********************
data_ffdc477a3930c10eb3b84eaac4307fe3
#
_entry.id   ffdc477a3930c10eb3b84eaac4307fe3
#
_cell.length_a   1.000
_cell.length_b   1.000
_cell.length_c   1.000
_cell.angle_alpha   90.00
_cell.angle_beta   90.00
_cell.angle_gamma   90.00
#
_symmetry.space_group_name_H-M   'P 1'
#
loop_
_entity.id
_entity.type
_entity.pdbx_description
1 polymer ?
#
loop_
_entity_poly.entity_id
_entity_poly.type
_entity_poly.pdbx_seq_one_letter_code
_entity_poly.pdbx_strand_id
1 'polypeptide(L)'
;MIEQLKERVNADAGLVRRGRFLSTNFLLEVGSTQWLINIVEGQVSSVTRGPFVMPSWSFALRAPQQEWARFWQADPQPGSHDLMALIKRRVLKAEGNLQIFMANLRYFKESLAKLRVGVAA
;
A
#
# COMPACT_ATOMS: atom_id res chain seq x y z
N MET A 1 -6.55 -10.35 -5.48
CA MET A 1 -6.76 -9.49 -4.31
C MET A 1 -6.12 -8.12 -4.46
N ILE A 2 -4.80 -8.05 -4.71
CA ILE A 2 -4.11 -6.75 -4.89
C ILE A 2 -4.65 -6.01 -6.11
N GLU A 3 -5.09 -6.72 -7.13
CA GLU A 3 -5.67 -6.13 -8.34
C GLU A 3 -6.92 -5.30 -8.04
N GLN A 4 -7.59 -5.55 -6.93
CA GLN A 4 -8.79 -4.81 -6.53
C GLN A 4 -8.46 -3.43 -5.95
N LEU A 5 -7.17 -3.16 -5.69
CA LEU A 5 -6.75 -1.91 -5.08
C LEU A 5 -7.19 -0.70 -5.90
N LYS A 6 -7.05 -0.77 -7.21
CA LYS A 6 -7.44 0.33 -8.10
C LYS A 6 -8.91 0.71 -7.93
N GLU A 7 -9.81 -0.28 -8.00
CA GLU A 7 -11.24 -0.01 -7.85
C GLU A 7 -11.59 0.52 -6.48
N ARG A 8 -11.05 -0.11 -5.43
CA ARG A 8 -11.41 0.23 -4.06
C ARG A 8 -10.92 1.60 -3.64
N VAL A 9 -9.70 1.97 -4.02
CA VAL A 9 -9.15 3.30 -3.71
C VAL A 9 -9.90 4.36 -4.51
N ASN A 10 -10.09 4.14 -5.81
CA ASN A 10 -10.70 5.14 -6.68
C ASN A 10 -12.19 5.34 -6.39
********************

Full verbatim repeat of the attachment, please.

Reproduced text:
data_ffdc477a3930c10eb3b84eaac4307fe3
#
_entry.id   ffdc477a3930c10eb3b84eaac4307fe3
#
_cell.length_a   1.000
_cell.length_b   1.000
_cell.length_c   1.000
_cell.angle_alpha   90.00
_cell.angle_beta   90.00
_cell.angle_gamma   90.00
#
_symmetry.space_group_name_H-M   'P 1'
#
loop_
_entity.id
_entity.type
_entity.pdbx_description
1 polymer ?
#
loop_
_entity_poly.entity_id
_entity_poly.type
_entity_poly.pdbx_seq_one_letter_code
_entity_poly.pdbx_strand_id
1 'polypeptide(L)'
;MIEQLKERVNADAGLVRRGRFLSTNFLLEVGSTQWLINIVEGQVSSVTRGPFVMPSWSFALRAPQQEWARFWQADPQPGSHDLMALIKRRVLKAEGNLQIFMANLRYFKESLAKLRVGVAA
;
A
#
# COMPACT_ATOMS: atom_id res chain seq x y z
N MET A 1 -6.55 -10.35 -5.48
CA MET A 1 -6.76 -9.49 -4.31
C MET A 1 -6.12 -8.12 -4.46
N ILE A 2 -4.80 -8.05 -4.71
CA ILE A 2 -4.11 -6.75 -4.89
C ILE A 2 -4.65 -6.01 -6.11
N GLU A 3 -5.09 -6.72 -7.13
CA GLU A 3 -5.67 -6.13 -8.34
C GLU A 3 -6.92 -5.30 -8.04
N GLN A 4 -7.59 -5.55 -6.93
CA GLN A 4 -8.79 -4.81 -6.53
C GLN A 4 -8.46 -3.43 -5.95
N LEU A 5 -7.17 -3.16 -5.69
CA LEU A 5 -6.75 -1.91 -5.08
C LEU A 5 -7.19 -0.70 -5.90
N LYS A 6 -7.05 -0.77 -7.21
CA LYS A 6 -7.44 0.33 -8.10
C LYS A 6 -8.91 0.71 -7.93
N GLU A 7 -9.81 -0.28 -8.00
CA GLU A 7 -11.24 -0.01 -7.85
C GLU A 7 -11.59 0.52 -6.48
N ARG A 8 -11.05 -0.11 -5.43
CA ARG A 8 -11.41 0.23 -4.06
C ARG A 8 -10.92 1.60 -3.64
N VAL A 9 -9.70 1.97 -4.02
CA VAL A 9 -9.15 3.30 -3.71
C VAL A 9 -9.90 4.36 -4.51
N ASN A 10 -10.09 4.14 -5.81
CA ASN A 10 -10.70 5.14 -6.68
C ASN A 10 -12.19 5.34 -6.39